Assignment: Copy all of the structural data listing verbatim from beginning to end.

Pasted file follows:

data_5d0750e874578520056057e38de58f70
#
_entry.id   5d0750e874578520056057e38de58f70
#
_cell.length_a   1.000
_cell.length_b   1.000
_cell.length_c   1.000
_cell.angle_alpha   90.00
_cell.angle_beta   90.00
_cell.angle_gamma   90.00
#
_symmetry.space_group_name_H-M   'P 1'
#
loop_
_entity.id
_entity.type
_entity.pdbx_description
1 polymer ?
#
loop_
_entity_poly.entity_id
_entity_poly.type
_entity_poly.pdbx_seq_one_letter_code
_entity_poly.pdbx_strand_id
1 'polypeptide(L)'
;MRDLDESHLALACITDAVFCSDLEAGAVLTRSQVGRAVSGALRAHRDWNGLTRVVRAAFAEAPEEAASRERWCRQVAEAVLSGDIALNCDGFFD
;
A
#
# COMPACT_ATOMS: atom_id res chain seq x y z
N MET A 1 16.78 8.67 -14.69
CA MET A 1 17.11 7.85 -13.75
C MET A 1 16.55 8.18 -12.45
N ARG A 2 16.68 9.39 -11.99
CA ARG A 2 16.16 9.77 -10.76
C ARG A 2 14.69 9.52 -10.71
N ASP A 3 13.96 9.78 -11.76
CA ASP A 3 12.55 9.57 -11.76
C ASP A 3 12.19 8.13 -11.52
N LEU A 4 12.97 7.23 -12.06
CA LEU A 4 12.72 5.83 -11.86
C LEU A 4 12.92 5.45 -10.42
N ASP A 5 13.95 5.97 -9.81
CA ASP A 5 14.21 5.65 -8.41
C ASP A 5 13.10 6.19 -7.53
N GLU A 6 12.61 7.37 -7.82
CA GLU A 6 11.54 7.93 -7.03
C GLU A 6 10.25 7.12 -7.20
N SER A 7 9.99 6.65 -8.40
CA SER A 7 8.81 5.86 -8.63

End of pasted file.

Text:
data_5d0750e874578520056057e38de58f70
#
_entry.id   5d0750e874578520056057e38de58f70
#
_cell.length_a   1.000
_cell.length_b   1.000
_cell.length_c   1.000
_cell.angle_alpha   90.00
_cell.angle_beta   90.00
_cell.angle_gamma   90.00
#
_symmetry.space_group_name_H-M   'P 1'
#
loop_
_entity.id
_entity.type
_entity.pdbx_description
1 polymer ?
#
loop_
_entity_poly.entity_id
_entity_poly.type
_entity_poly.pdbx_seq_one_letter_code
_entity_poly.pdbx_strand_id
1 'polypeptide(L)'
;MRDLDESHLALACITDAVFCSDLEAGAVLTRSQVGRAVSGALRAHRDWNGLTRVVRAAFAEAPEEAASRERWCRQVAEAVLSGDIALNCDGFFD
;
A
#
# COMPACT_ATOMS: atom_id res chain seq x y z
N MET A 1 16.78 8.67 -14.69
CA MET A 1 17.11 7.85 -13.75
C MET A 1 16.55 8.18 -12.45
N ARG A 2 16.68 9.39 -11.99
CA ARG A 2 16.16 9.77 -10.76
C ARG A 2 14.69 9.52 -10.71
N ASP A 3 13.96 9.78 -11.76
CA ASP A 3 12.55 9.57 -11.76
C ASP A 3 12.19 8.13 -11.52
N LEU A 4 12.97 7.23 -12.06
CA LEU A 4 12.72 5.83 -11.86
C LEU A 4 12.92 5.45 -10.42
N ASP A 5 13.95 5.97 -9.81
CA ASP A 5 14.21 5.65 -8.41
C ASP A 5 13.10 6.19 -7.53
N GLU A 6 12.61 7.37 -7.82
CA GLU A 6 11.54 7.93 -7.03
C GLU A 6 10.25 7.12 -7.20
N SER A 7 9.99 6.65 -8.40
CA SER A 7 8.81 5.86 -8.63